Catholic monks developed the first forms of modern European musical notation in order to standardize liturgy throughout the worldwide Church. Western staff notation is used by composers to indicate to the performer the pitches, tempo and rhythms for a piece of music; this can leave less room for practices such as improvisation and ad libitum ornamentation, which are heard in non-European art music and in popular-music styles such as jazz and blues. Another difference is that whereas most popular styles adopt the song form or a derivation of this form, classical music has been noted for its development of sophisticated forms of instrumental music such as the symphony, fugue and mixed vocal and instrumental styles such as opera and mass; the term "classical music" did not appear until the early 19th century, in an attempt to distinctly canonize the period from Johann Sebastian Bach to Ludwig van Beethoven as a golden age. The earliest reference to "classical music" recorded by the Oxford English Dictionary is from about 1829.
Given the wide range of styles in European classical music, from Medieval plainchant sung by monks to Classical and Romantic symphonies for orchestra from the 1700s and 1800s to avant-garde atonal compositions for solo piano from the 1900s, it is difficult to list characteristics that can be attributed to all works of that type. However, there are characteristics that classical music contains that few or no other genres of music contain, such as the use of music notation and the performance of complex forms of solo instrumental works. Furthermore, while the symphony did not exist prior to the late 18th century, the symphony ensemble—and the works written for it—have become a defining feature of classical music; the key characteristic of European classical music that distinguishes it from popular music and folk music is that the repertoire tends to be written down in musical notation, creating a musical part or score. This score determines details of rhythm, and, where two or more musicians are involved, how the various parts are coordinated.
The written quality of the music has enabled a high level of complexity within them: fugues, for instance, achieve a remarkable marriage of boldly distinctive melodic lines weaving in counterpoint yet creating a coherent harmonic logic that would be difficult to achieve in the heat of live improvisation. The use of written notation preserves a record of the works and enables Classical musicians to perform music from many centuries ago. Musical notation enables 2000s-era performers to sing a choral work from the 1300s Renaissance era or a 1700s Baroque concerto with many of the features of the music being reproduced; that said, the score does allow the interpreter to make choices on. For example, if the tempo is written with an Italian instruction, it is not known how fast the piece should be played; as well, in the Baroque era, many works that were designed for basso continuo accompaniment do not specify which instruments should play the accompaniment or how the chordal instrument should play the chords, which are not notated in the part.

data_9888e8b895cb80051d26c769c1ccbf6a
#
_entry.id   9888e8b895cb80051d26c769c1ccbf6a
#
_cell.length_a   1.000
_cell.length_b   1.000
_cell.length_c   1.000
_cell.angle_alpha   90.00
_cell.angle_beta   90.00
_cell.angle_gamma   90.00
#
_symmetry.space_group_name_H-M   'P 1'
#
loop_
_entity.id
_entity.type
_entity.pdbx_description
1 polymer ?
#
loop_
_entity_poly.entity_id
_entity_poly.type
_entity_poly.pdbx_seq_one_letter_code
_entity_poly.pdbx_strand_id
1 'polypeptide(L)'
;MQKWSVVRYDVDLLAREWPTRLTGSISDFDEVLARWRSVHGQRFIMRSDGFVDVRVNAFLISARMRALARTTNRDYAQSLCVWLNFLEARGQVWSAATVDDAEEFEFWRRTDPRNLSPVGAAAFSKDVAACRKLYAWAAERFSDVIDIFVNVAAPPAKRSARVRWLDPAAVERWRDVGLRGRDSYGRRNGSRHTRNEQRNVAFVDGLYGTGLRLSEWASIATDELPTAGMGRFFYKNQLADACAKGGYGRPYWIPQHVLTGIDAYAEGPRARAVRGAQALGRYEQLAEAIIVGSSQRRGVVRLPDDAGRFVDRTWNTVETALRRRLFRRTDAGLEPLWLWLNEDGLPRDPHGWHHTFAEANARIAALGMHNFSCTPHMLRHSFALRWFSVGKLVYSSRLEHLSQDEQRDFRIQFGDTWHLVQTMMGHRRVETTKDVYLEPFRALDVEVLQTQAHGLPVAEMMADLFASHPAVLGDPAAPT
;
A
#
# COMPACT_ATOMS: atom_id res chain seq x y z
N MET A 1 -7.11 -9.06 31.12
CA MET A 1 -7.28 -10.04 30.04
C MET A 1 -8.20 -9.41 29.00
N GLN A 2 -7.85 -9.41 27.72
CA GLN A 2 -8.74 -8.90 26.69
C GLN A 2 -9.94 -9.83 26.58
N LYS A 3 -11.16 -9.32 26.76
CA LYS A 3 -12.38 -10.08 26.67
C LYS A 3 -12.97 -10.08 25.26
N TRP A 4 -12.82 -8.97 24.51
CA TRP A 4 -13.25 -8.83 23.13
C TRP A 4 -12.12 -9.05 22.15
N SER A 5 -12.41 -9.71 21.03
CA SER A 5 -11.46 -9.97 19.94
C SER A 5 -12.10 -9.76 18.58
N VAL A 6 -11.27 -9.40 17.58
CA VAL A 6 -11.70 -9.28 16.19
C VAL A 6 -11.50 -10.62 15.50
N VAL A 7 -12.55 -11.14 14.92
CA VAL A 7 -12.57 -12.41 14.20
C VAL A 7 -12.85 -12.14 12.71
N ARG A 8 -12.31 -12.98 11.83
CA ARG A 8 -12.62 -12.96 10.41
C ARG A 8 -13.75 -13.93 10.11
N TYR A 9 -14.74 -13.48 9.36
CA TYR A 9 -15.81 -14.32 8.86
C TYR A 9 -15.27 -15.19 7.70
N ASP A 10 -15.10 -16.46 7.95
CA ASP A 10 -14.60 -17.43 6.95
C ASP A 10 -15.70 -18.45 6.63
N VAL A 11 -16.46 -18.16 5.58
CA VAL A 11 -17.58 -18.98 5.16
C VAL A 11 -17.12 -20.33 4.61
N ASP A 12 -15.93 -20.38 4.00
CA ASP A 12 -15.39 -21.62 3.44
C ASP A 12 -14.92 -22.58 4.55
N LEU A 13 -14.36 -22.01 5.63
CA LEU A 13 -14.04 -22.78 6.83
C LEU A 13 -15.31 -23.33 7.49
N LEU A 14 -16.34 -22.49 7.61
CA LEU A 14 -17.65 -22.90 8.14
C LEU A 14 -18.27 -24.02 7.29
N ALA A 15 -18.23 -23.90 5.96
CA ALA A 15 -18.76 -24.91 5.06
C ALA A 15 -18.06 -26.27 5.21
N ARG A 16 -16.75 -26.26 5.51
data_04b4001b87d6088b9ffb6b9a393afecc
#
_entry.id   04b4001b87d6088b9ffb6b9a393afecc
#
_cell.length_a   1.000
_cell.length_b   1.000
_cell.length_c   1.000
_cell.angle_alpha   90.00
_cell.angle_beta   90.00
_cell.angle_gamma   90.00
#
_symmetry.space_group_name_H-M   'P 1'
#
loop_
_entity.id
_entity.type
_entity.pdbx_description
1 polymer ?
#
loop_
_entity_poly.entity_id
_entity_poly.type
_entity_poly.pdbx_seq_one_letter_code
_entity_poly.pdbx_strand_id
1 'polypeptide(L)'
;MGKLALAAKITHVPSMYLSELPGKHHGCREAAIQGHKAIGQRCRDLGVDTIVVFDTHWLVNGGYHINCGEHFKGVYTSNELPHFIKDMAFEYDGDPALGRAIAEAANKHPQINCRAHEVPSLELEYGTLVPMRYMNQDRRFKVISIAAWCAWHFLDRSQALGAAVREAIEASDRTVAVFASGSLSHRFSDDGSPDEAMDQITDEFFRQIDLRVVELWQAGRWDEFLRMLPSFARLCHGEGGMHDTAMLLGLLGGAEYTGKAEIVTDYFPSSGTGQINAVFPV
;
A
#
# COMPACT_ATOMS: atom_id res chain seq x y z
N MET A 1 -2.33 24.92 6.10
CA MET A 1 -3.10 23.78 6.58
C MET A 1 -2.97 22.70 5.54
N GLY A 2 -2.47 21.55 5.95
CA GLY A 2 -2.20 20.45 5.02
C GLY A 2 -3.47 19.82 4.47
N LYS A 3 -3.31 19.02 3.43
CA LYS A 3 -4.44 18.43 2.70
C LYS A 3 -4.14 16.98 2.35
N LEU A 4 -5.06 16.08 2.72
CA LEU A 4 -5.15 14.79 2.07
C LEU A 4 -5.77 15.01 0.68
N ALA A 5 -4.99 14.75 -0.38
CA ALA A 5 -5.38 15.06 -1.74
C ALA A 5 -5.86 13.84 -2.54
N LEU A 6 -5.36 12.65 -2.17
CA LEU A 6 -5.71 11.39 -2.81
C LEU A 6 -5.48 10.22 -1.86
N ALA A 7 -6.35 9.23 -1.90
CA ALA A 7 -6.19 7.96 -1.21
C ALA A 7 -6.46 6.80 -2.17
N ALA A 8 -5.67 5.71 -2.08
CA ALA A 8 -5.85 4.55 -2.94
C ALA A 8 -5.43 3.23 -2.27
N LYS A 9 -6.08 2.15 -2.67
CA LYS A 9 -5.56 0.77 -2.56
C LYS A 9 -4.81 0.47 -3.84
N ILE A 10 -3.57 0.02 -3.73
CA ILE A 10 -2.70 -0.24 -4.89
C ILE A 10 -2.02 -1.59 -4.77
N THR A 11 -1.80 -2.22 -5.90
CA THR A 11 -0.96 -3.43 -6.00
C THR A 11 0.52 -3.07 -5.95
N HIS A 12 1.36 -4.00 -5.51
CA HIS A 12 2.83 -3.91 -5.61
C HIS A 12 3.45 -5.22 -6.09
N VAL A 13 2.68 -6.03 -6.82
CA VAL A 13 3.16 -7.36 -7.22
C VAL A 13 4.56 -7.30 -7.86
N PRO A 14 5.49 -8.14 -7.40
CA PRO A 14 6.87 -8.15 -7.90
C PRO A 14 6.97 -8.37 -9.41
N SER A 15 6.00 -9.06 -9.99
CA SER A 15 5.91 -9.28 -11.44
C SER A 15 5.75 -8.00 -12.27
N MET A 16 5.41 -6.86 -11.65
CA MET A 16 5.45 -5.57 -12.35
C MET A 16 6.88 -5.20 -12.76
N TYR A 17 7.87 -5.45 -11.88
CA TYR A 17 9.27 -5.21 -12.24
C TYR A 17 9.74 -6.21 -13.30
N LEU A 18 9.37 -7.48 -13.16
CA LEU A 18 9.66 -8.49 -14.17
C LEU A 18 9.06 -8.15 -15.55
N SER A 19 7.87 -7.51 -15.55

The performer and the conductor have a range of options for musical expression and interpretation of a scored piece, including the phrasing of melodies, the time taken during fermatas or pauses, the use of effects such as vibrato or glissando. Although Classical music in the 2000s has lost most of its tradition for musical improvisation, from the Baroque era to the Romantic era, there are examples of performers who could improvise in the style of their era. In the Baroque era, organ performers would improvise preludes, keyboard performers playing harpsichord would improvise chords from the figured bass symbols beneath the bass notes of the basso continuo part and b